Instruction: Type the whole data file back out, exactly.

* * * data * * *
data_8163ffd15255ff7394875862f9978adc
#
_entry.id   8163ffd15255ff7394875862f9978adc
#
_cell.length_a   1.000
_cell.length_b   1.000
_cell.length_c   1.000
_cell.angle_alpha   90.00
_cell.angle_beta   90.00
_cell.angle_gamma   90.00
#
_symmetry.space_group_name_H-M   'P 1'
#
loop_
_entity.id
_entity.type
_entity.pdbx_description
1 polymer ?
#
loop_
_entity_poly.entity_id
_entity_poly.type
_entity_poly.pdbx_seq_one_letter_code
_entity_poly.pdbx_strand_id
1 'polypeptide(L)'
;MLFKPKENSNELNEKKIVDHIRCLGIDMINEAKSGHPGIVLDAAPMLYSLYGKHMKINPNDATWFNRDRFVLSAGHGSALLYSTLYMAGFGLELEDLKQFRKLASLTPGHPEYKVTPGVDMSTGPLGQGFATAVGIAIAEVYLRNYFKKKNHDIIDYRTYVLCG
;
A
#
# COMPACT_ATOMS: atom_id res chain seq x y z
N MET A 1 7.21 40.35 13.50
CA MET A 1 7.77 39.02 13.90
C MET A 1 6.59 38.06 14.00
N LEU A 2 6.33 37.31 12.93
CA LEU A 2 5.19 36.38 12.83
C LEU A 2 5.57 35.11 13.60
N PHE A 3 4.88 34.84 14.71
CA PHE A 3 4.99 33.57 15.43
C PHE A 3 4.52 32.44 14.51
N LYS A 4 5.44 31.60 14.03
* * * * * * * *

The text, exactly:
data_8163ffd15255ff7394875862f9978adc
#
_entry.id   8163ffd15255ff7394875862f9978adc
#
_cell.length_a   1.000
_cell.length_b   1.000
_cell.length_c   1.000
_cell.angle_alpha   90.00
_cell.angle_beta   90.00
_cell.angle_gamma   90.00
#
_symmetry.space_group_name_H-M   'P 1'
#
loop_
_entity.id
_entity.type
_entity.pdbx_description
1 polymer ?
#
loop_
_entity_poly.entity_id
_entity_poly.type
_entity_poly.pdbx_seq_one_letter_code
_entity_poly.pdbx_strand_id
1 'polypeptide(L)'
;MLFKPKENSNELNEKKIVDHIRCLGIDMINEAKSGHPGIVLDAAPMLYSLYGKHMKINPNDATWFNRDRFVLSAGHGSALLYSTLYMAGFGLELEDLKQFRKLASLTPGHPEYKVTPGVDMSTGPLGQGFATAVGIAIAEVYLRNYFKKKNHDIIDYRTYVLCG
;
A
#
# COMPACT_ATOMS: atom_id res chain seq x y z
N MET A 1 7.21 40.35 13.50
CA MET A 1 7.77 39.02 13.90
C MET A 1 6.59 38.06 14.00
N LEU A 2 6.33 37.31 12.93
CA LEU A 2 5.19 36.38 12.83
C LEU A 2 5.57 35.11 13.60
N PHE A 3 4.88 34.84 14.71
CA PHE A 3 4.99 33.57 15.43
C PHE A 3 4.52 32.44 14.51
N LYS A 4 5.44 31.60 14.03